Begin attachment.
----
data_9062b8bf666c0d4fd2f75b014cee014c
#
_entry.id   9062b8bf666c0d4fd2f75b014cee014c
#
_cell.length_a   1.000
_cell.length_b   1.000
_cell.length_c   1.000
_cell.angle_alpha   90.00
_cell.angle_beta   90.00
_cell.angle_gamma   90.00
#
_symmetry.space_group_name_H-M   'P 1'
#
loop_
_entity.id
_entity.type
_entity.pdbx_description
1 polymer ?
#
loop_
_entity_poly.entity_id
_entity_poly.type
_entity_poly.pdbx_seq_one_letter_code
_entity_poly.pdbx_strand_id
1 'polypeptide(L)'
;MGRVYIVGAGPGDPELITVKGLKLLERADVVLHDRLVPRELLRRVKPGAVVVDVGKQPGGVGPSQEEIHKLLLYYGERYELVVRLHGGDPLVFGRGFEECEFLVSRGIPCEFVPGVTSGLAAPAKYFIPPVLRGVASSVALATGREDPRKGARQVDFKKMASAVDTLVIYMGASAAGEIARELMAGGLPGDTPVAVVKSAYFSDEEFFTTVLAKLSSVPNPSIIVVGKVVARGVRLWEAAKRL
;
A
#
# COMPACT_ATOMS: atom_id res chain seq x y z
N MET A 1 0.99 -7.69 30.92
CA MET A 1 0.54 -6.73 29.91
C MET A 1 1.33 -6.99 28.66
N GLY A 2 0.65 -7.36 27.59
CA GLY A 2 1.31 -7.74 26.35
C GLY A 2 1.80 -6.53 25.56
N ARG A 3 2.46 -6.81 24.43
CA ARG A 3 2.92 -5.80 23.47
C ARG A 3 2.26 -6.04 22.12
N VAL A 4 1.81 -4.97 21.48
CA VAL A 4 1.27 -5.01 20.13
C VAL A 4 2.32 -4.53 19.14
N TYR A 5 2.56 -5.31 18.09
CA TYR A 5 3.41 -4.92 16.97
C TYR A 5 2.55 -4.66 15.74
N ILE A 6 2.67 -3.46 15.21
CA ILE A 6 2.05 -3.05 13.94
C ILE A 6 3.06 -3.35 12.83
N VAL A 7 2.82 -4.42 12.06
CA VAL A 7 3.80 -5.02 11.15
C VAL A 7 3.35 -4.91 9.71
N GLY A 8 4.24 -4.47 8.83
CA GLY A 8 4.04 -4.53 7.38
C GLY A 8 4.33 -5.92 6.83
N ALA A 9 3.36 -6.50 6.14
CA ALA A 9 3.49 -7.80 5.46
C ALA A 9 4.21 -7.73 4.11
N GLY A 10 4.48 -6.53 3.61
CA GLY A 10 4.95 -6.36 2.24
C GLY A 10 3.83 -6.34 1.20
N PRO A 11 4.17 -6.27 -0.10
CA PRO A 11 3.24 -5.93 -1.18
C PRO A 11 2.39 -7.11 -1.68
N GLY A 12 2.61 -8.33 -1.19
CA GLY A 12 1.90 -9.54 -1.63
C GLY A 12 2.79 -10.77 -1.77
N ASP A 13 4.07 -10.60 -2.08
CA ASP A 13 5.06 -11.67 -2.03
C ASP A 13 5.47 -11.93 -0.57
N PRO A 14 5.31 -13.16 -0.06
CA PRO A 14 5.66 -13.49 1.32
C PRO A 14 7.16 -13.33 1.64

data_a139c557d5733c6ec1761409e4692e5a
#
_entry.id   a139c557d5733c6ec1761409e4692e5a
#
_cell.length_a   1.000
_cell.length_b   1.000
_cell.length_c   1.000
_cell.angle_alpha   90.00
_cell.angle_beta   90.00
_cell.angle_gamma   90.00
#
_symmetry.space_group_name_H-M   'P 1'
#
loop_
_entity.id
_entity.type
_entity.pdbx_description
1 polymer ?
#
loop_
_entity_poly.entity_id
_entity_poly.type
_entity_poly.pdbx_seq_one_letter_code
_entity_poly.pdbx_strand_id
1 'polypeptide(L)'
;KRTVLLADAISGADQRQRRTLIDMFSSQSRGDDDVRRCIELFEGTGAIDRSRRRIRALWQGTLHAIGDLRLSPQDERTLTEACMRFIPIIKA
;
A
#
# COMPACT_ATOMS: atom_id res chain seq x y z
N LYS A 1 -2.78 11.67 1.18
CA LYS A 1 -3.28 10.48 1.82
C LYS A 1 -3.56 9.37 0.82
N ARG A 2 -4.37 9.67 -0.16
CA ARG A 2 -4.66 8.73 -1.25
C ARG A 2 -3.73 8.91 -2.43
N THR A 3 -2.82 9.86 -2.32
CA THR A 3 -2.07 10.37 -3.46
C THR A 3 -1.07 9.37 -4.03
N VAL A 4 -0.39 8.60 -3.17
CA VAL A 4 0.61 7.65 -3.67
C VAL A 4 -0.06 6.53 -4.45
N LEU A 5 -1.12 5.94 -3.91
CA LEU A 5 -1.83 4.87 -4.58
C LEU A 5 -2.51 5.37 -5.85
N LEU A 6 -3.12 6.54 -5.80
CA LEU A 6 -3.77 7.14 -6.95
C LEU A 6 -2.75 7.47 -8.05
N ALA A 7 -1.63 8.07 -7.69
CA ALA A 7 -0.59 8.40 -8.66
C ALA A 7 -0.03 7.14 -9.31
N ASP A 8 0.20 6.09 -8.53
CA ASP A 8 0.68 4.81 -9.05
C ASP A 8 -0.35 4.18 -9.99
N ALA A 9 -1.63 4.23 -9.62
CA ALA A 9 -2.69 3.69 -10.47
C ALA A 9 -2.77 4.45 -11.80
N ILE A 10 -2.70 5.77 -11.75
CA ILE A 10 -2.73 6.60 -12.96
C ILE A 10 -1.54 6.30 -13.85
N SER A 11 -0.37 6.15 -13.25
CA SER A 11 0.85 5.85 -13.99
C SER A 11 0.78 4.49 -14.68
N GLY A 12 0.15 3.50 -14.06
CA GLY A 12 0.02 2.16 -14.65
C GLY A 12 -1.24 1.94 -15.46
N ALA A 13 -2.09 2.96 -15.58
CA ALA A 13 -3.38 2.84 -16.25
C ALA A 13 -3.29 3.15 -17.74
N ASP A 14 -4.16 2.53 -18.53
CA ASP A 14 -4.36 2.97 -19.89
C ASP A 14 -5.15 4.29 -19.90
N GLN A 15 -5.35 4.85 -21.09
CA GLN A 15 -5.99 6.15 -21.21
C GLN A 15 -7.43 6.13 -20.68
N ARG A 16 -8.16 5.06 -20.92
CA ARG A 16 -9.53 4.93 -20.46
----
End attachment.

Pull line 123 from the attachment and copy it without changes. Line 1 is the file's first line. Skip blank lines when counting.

C ALA A 7 -0.03 7.14 -9.31